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Living With COPD

COPD presents 13 million Americans with new challenges and opportunities for better health.
By
WebMD Feature
Reviewed by Louise Chang, MD

Chronic obstructive pulmonary disease. Quiz the average person on the street, and how many could tell you what it is? Would you know that it's the 4th leading cause of death in the United States? Not likely. But that is one of COPD's unfortunate claims to fame.

A serious and progressive lung disease diagnosed in more than 13 million Americans, COPD develops when lungs become damaged from smoking and sometimes from heavy exposure to pollution, chemicals, or dusts. Genes may also play a role in the development of the disease.

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COPD and Oxygen Therapy Guidelines: When Is It Necessary?

Before oxygen therapy is prescribed there are guidelines or criteria that must be met. These criteria involve a blood test. (These blood test criteria must also be met for Medicare and other insurers to pay for the oxygen costs.) Medical experts produced the criteria. They establish what the levels of oxygen in the blood must be for oxygen therapy to be needed.

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COPD causes airways to become partially blocked, making it very hard to breathe. You can't reverse the damage it causes, and COPD has no cure. But you can do many things to slow its progression and live a longer, higher-quality life.

When COPD Is the Diagnosis

Diagnosing COPD is not a complex process. Combined with a medical history and physical exam, an easy, painless breathing test called spirometry can confirm the diagnosis. A machine called a spirometer measures how much air your lungs can hold and how fast you can blow air out of your lungs after taking a deep breath. You may need extra tests to rule out other problems or to plan treatment.

Typically, people with COPD wait a fairly long time before getting diagnosed, says Norman H. Edelman, MD, chief medical officer for the American Lung Association. Their breathing becomes more labored, but they learn how to compensate.

Besides shortness of breath - often with activity - other COPD symptoms that may prompt a visit to the doctor are coughing, wheezing, excess mucus, or chest tightness that won't go away.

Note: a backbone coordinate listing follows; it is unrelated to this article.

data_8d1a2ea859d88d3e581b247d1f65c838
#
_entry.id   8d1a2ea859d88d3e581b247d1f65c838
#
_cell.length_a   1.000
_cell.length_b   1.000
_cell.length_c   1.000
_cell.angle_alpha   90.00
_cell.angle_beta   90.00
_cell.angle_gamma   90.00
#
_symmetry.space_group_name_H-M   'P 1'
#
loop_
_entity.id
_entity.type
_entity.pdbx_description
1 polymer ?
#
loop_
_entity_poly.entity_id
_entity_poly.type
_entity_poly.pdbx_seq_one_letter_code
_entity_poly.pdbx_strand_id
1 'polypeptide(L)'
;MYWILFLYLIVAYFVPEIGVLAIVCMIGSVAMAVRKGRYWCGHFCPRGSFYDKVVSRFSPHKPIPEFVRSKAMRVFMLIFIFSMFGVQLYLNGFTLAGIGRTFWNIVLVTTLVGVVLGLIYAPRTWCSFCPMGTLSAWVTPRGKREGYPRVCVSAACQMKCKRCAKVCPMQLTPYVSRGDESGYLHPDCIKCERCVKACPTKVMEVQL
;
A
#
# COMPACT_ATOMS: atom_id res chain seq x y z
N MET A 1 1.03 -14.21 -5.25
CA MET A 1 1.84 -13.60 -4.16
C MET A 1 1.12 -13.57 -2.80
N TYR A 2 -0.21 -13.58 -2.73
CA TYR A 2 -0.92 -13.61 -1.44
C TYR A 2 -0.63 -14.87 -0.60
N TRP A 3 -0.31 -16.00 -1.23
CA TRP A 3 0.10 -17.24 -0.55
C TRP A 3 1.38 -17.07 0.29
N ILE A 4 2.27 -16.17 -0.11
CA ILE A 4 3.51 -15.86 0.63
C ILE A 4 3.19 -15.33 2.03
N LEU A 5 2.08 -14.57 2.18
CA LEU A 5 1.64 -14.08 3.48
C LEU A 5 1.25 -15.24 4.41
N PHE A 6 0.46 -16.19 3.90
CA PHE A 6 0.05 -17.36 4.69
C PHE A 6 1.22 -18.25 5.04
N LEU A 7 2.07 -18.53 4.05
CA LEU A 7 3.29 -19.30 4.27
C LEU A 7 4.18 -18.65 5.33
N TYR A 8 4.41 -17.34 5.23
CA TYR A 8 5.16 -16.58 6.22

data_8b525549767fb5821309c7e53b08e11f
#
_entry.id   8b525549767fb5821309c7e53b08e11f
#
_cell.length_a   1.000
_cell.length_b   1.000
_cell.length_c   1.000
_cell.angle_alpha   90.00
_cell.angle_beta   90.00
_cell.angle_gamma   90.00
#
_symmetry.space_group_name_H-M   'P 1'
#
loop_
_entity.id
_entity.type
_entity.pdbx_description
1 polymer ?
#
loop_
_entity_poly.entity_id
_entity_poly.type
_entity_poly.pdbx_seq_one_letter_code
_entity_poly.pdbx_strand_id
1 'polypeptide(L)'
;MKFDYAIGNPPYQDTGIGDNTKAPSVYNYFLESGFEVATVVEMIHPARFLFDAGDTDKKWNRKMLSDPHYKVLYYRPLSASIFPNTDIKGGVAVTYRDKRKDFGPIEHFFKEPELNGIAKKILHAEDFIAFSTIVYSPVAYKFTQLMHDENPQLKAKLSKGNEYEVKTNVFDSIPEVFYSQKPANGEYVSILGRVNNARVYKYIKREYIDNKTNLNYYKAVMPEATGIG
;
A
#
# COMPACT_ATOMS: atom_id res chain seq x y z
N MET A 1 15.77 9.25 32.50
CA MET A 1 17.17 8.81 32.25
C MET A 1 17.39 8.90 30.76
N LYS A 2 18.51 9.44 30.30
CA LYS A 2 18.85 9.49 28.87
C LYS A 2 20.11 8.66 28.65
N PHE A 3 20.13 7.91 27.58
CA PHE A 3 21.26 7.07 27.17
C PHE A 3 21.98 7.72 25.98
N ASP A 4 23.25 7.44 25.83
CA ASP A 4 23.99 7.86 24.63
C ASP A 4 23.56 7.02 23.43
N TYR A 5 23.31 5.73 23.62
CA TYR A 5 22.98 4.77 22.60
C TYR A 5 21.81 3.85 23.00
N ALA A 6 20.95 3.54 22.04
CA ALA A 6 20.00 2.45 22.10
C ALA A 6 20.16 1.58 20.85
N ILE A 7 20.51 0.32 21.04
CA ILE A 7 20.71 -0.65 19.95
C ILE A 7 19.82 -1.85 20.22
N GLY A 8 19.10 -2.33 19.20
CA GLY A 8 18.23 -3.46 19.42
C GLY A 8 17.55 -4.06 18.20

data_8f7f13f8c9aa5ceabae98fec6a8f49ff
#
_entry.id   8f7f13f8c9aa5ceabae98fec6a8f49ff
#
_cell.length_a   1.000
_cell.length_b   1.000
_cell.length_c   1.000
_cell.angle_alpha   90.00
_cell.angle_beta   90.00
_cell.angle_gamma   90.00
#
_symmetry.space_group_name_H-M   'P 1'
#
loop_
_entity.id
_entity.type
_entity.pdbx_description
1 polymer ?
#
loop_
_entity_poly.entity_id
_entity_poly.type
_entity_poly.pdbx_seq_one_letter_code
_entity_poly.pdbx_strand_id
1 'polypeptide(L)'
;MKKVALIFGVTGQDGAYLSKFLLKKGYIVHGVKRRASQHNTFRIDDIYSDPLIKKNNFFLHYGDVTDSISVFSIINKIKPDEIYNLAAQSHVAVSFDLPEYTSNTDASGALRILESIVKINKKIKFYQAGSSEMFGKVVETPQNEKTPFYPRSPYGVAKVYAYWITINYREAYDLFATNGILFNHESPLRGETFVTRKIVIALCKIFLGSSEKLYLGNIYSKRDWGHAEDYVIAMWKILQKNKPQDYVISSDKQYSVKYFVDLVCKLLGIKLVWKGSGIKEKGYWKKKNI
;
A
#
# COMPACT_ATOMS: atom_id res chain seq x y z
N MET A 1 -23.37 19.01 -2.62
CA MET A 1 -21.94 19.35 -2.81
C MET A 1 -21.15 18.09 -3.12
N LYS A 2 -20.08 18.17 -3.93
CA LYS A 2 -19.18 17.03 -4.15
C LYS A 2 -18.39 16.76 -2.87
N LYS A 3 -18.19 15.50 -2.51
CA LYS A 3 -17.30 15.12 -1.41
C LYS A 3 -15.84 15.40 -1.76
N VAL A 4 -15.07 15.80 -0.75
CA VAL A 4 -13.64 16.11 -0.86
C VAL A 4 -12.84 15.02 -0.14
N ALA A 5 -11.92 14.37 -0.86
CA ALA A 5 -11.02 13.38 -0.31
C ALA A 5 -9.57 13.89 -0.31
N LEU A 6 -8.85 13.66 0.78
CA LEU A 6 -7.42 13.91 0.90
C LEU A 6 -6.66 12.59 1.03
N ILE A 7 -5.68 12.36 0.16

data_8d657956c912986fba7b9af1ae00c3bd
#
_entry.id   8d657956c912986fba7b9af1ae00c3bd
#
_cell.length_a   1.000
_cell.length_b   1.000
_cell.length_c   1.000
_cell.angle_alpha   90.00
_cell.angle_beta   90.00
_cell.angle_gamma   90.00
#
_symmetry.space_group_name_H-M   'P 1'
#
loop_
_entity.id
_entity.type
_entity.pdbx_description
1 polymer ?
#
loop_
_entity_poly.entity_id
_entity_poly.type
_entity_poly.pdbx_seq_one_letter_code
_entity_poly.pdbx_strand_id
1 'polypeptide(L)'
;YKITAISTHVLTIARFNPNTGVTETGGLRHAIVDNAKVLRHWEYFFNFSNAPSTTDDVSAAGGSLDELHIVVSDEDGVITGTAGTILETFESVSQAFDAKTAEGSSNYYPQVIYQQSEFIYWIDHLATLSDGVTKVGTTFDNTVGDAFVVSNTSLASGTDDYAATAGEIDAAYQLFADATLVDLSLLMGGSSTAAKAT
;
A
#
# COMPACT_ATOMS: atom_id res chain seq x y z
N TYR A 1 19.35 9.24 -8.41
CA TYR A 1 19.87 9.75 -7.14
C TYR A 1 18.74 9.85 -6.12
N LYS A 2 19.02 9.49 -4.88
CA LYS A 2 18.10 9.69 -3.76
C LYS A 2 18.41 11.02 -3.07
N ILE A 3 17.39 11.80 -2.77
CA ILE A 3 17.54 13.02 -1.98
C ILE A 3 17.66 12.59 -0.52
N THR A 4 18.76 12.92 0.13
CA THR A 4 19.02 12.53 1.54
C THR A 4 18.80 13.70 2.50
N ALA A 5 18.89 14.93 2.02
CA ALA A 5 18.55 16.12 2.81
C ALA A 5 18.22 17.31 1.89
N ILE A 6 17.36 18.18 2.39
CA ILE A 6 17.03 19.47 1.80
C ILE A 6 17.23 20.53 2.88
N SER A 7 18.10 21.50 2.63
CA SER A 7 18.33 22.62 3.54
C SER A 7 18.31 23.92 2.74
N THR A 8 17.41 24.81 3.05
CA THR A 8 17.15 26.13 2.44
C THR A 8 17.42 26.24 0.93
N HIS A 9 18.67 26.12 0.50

Because the symptoms develop so gradually, says Edelman, "People often think, 'I'm just getting older or I've put on a little weight.' Then they hear, 'No, this is a real disease.'" So the diagnosis of COPD often comes as a shock.

Adding to the shock is stigma. "Most people who are diagnosed are smokers," says Edelman, "So there is also this sense that 'I brought it on myself.'" For this reason, it can be harder news to receive, he says.

John J. Reilly, MD, is acting chief of the pulmonary division at Brigham and Women's Hospital. "When I trained in medicine, we were basically seeing old white guys at the VA," he says. "Now, thanks to the Virginia Slims era, more women than men died of COPD in 2000."

Deb Hannigan may be from the Virginia Slims era, but she's doing all she can to stay healthy and alive and to spread awareness about COPD. Now 52, she was diagnosed at age 34, younger than most with the disease. Diagnosis is more common in those over age 40.

Because she was a medical records coder at a hospital at the time, she had some idea of what COPD was. But it wasn't until her diagnosis that the whole picture came into focus. As is true for many, Hannigan learned that she had both of the main COPD diseases - chronic bronchitis and emphysema.

  • Chronic bronchitis causes swelling of the airways. This makes airways narrow, which obstructs the flow of air. Chronic bronchitis also results in excess mucus production, which causes cough and further obstruction of air movement in and out of the lungs. Chronic bronchitis is diagnosed when a person reports cough and mucus on most days for three months during two consecutive years and when other conditions for cough have been eliminated as the cause.
  • Emphysema damages the air sacs in the lungs. Normally, these tiny balloon-like structures allow the passage of gases (oxygen and carbon dioxide) from the lungs to your blood and back out. The air sacs are normally elastic and stretch when filled with air. They spring back to their original shape when they empty after taking a breath of air. Damage to the air sacs from emphysema makes them less elastic so that it becomes difficult to push air out of the lungs. This causes air to be trapped and airways to collapse, leading to obstruction of air flow and difficulty breathing.